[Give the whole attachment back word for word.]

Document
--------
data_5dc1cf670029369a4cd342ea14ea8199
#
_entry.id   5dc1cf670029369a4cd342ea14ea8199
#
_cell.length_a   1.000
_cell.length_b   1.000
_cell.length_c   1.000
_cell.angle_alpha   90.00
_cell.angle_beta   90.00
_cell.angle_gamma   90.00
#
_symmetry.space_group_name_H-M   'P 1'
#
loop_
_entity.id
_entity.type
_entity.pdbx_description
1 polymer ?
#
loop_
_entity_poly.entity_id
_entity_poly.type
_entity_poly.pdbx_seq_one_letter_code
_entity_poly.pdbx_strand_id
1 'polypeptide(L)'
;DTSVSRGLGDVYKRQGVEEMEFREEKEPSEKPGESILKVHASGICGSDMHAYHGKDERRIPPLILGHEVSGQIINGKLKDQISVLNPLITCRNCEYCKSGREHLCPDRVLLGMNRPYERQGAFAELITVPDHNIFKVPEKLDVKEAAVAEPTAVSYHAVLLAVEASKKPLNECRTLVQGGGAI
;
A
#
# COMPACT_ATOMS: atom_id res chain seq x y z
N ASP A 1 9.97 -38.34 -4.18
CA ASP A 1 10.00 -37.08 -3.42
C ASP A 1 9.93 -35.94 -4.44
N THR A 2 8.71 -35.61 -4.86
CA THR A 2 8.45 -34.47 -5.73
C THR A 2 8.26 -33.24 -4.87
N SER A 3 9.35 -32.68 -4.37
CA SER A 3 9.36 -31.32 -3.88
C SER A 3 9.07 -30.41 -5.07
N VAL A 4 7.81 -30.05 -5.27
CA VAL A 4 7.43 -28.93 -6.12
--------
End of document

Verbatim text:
data_5dc1cf670029369a4cd342ea14ea8199
#
_entry.id   5dc1cf670029369a4cd342ea14ea8199
#
_cell.length_a   1.000
_cell.length_b   1.000
_cell.length_c   1.000
_cell.angle_alpha   90.00
_cell.angle_beta   90.00
_cell.angle_gamma   90.00
#
_symmetry.space_group_name_H-M   'P 1'
#
loop_
_entity.id
_entity.type
_entity.pdbx_description
1 polymer ?
#
loop_
_entity_poly.entity_id
_entity_poly.type
_entity_poly.pdbx_seq_one_letter_code
_entity_poly.pdbx_strand_id
1 'polypeptide(L)'
;DTSVSRGLGDVYKRQGVEEMEFREEKEPSEKPGESILKVHASGICGSDMHAYHGKDERRIPPLILGHEVSGQIINGKLKDQISVLNPLITCRNCEYCKSGREHLCPDRVLLGMNRPYERQGAFAELITVPDHNIFKVPEKLDVKEAAVAEPTAVSYHAVLLAVEASKKPLNECRTLVQGGGAI
;
A
#
# COMPACT_ATOMS: atom_id res chain seq x y z
N ASP A 1 9.97 -38.34 -4.18
CA ASP A 1 10.00 -37.08 -3.42
C ASP A 1 9.93 -35.94 -4.44
N THR A 2 8.71 -35.61 -4.86
CA THR A 2 8.45 -34.47 -5.73
C THR A 2 8.26 -33.24 -4.87
N SER A 3 9.35 -32.68 -4.37
CA SER A 3 9.36 -31.32 -3.88
C SER A 3 9.07 -30.41 -5.07
N VAL A 4 7.81 -30.05 -5.27
CA VAL A 4 7.43 -28.93 -6.12